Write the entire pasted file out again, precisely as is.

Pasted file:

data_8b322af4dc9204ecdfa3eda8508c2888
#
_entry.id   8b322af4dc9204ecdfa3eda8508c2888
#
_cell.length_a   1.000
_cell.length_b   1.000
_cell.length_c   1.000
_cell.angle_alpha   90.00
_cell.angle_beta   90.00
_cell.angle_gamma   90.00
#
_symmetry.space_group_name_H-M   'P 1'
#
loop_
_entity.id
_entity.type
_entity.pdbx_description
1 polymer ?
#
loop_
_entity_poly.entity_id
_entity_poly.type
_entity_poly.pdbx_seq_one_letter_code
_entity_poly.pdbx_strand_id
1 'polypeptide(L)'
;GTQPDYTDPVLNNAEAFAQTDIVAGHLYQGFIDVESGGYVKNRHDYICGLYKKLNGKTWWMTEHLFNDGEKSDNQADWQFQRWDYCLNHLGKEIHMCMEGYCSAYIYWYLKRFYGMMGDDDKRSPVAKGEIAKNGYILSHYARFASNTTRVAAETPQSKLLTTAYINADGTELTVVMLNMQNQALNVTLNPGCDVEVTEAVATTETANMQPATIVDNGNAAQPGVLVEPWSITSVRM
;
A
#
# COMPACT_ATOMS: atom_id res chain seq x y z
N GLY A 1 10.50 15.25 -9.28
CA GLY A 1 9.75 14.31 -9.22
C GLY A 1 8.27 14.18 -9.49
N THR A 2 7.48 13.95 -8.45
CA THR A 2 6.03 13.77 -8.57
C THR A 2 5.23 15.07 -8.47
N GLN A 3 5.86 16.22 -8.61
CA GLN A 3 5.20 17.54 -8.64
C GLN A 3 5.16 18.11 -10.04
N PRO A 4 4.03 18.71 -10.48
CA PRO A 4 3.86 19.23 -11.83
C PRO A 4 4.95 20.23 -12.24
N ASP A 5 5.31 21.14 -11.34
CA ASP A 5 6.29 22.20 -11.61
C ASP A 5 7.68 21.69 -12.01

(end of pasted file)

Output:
data_8b322af4dc9204ecdfa3eda8508c2888
#
_entry.id   8b322af4dc9204ecdfa3eda8508c2888
#
_cell.length_a   1.000
_cell.length_b   1.000
_cell.length_c   1.000
_cell.angle_alpha   90.00
_cell.angle_beta   90.00
_cell.angle_gamma   90.00
#
_symmetry.space_group_name_H-M   'P 1'
#
loop_
_entity.id
_entity.type
_entity.pdbx_description
1 polymer ?
#
loop_
_entity_poly.entity_id
_entity_poly.type
_entity_poly.pdbx_seq_one_letter_code
_entity_poly.pdbx_strand_id
1 'polypeptide(L)'
;GTQPDYTDPVLNNAEAFAQTDIVAGHLYQGFIDVESGGYVKNRHDYICGLYKKLNGKTWWMTEHLFNDGEKSDNQADWQFQRWDYCLNHLGKEIHMCMEGYCSAYIYWYLKRFYGMMGDDDKRSPVAKGEIAKNGYILSHYARFASNTTRVAAETPQSKLLTTAYINADGTELTVVMLNMQNQALNVTLNPGCDVEVTEAVATTETANMQPATIVDNGNAAQPGVLVEPWSITSVRM
;
A
#
# COMPACT_ATOMS: atom_id res chain seq x y z
N GLY A 1 10.50 15.25 -9.28
CA GLY A 1 9.75 14.31 -9.22
C GLY A 1 8.27 14.18 -9.49
N THR A 2 7.48 13.95 -8.45
CA THR A 2 6.03 13.77 -8.57
C THR A 2 5.23 15.07 -8.47
N GLN A 3 5.86 16.22 -8.61
CA GLN A 3 5.20 17.54 -8.64
C GLN A 3 5.16 18.11 -10.04
N PRO A 4 4.03 18.71 -10.48
CA PRO A 4 3.86 19.23 -11.83
C PRO A 4 4.95 20.23 -12.24
N ASP A 5 5.31 21.14 -11.34
CA ASP A 5 6.29 22.20 -11.61
C ASP A 5 7.68 21.69 -12.01